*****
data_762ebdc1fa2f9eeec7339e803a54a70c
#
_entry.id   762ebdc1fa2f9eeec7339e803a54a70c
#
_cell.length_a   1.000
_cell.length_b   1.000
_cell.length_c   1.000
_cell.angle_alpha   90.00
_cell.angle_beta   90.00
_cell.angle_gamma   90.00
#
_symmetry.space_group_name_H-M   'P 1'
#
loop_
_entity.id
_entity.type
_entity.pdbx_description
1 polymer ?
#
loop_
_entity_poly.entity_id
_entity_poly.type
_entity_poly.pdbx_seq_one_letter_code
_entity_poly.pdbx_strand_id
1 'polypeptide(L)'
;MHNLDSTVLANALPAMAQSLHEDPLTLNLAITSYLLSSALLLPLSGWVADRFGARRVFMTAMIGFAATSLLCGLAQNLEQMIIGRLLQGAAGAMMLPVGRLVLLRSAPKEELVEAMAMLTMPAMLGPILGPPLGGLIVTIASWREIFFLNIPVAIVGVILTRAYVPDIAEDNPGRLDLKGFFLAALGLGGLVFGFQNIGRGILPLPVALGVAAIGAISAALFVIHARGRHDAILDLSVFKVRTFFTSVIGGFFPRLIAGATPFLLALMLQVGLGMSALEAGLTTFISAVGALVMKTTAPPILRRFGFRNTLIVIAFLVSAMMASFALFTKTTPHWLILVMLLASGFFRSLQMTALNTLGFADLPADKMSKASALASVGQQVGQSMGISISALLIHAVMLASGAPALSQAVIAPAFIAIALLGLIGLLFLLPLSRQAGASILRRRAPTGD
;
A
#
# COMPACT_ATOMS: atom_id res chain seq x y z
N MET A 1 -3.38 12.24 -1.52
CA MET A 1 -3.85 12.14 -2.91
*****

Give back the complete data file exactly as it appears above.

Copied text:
data_762ebdc1fa2f9eeec7339e803a54a70c
#
_entry.id   762ebdc1fa2f9eeec7339e803a54a70c
#
_cell.length_a   1.000
_cell.length_b   1.000
_cell.length_c   1.000
_cell.angle_alpha   90.00
_cell.angle_beta   90.00
_cell.angle_gamma   90.00
#
_symmetry.space_group_name_H-M   'P 1'
#
loop_
_entity.id
_entity.type
_entity.pdbx_description
1 polymer ?
#
loop_
_entity_poly.entity_id
_entity_poly.type
_entity_poly.pdbx_seq_one_letter_code
_entity_poly.pdbx_strand_id
1 'polypeptide(L)'
;MHNLDSTVLANALPAMAQSLHEDPLTLNLAITSYLLSSALLLPLSGWVADRFGARRVFMTAMIGFAATSLLCGLAQNLEQMIIGRLLQGAAGAMMLPVGRLVLLRSAPKEELVEAMAMLTMPAMLGPILGPPLGGLIVTIASWREIFFLNIPVAIVGVILTRAYVPDIAEDNPGRLDLKGFFLAALGLGGLVFGFQNIGRGILPLPVALGVAAIGAISAALFVIHARGRHDAILDLSVFKVRTFFTSVIGGFFPRLIAGATPFLLALMLQVGLGMSALEAGLTTFISAVGALVMKTTAPPILRRFGFRNTLIVIAFLVSAMMASFALFTKTTPHWLILVMLLASGFFRSLQMTALNTLGFADLPADKMSKASALASVGQQVGQSMGISISALLIHAVMLASGAPALSQAVIAPAFIAIALLGLIGLLFLLPLSRQAGASILRRRAPTGD
;
A
#
# COMPACT_ATOMS: atom_id res chain seq x y z
N MET A 1 -3.38 12.24 -1.52
CA MET A 1 -3.85 12.14 -2.91